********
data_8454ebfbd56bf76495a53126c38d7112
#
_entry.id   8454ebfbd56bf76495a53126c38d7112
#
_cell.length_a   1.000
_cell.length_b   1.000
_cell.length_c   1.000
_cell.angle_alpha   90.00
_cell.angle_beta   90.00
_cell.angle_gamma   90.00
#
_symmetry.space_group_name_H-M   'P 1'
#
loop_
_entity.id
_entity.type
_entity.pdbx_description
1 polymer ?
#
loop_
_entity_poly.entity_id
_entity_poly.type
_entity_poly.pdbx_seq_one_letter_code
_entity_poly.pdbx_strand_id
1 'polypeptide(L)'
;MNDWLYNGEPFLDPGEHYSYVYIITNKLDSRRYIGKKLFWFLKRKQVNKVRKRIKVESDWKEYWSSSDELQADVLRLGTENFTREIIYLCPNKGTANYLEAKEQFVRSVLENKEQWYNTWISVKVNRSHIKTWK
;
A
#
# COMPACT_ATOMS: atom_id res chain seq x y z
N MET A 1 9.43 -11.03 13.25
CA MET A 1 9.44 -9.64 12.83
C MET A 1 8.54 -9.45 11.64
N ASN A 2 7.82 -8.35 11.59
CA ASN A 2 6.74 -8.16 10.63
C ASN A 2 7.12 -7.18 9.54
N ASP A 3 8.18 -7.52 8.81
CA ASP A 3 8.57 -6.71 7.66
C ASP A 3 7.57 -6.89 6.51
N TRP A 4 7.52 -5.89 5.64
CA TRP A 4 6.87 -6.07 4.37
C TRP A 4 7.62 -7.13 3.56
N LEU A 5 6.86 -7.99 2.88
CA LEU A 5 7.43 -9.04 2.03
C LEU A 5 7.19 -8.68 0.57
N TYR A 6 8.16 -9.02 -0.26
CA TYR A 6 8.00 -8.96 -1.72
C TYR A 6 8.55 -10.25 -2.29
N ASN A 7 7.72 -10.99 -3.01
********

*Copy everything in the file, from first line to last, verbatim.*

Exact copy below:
data_8454ebfbd56bf76495a53126c38d7112
#
_entry.id   8454ebfbd56bf76495a53126c38d7112
#
_cell.length_a   1.000
_cell.length_b   1.000
_cell.length_c   1.000
_cell.angle_alpha   90.00
_cell.angle_beta   90.00
_cell.angle_gamma   90.00
#
_symmetry.space_group_name_H-M   'P 1'
#
loop_
_entity.id
_entity.type
_entity.pdbx_description
1 polymer ?
#
loop_
_entity_poly.entity_id
_entity_poly.type
_entity_poly.pdbx_seq_one_letter_code
_entity_poly.pdbx_strand_id
1 'polypeptide(L)'
;MNDWLYNGEPFLDPGEHYSYVYIITNKLDSRRYIGKKLFWFLKRKQVNKVRKRIKVESDWKEYWSSSDELQADVLRLGTENFTREIIYLCPNKGTANYLEAKEQFVRSVLENKEQWYNTWISVKVNRSHIKTWK
;
A
#
# COMPACT_ATOMS: atom_id res chain seq x y z
N MET A 1 9.43 -11.03 13.25
CA MET A 1 9.44 -9.64 12.83
C MET A 1 8.54 -9.45 11.64
N ASN A 2 7.82 -8.35 11.59
CA ASN A 2 6.74 -8.16 10.63
C ASN A 2 7.12 -7.18 9.54
N ASP A 3 8.18 -7.52 8.81
CA ASP A 3 8.57 -6.71 7.66
C ASP A 3 7.57 -6.89 6.51
N TRP A 4 7.52 -5.89 5.64
CA TRP A 4 6.87 -6.07 4.37
C TRP A 4 7.62 -7.13 3.56
N LEU A 5 6.86 -7.99 2.88
CA LEU A 5 7.43 -9.04 2.03
C LEU A 5 7.19 -8.68 0.57
N TYR A 6 8.16 -9.02 -0.26
CA TYR A 6 8.00 -8.96 -1.72
C TYR A 6 8.55 -10.25 -2.29
N ASN A 7 7.72 -10.99 -3.01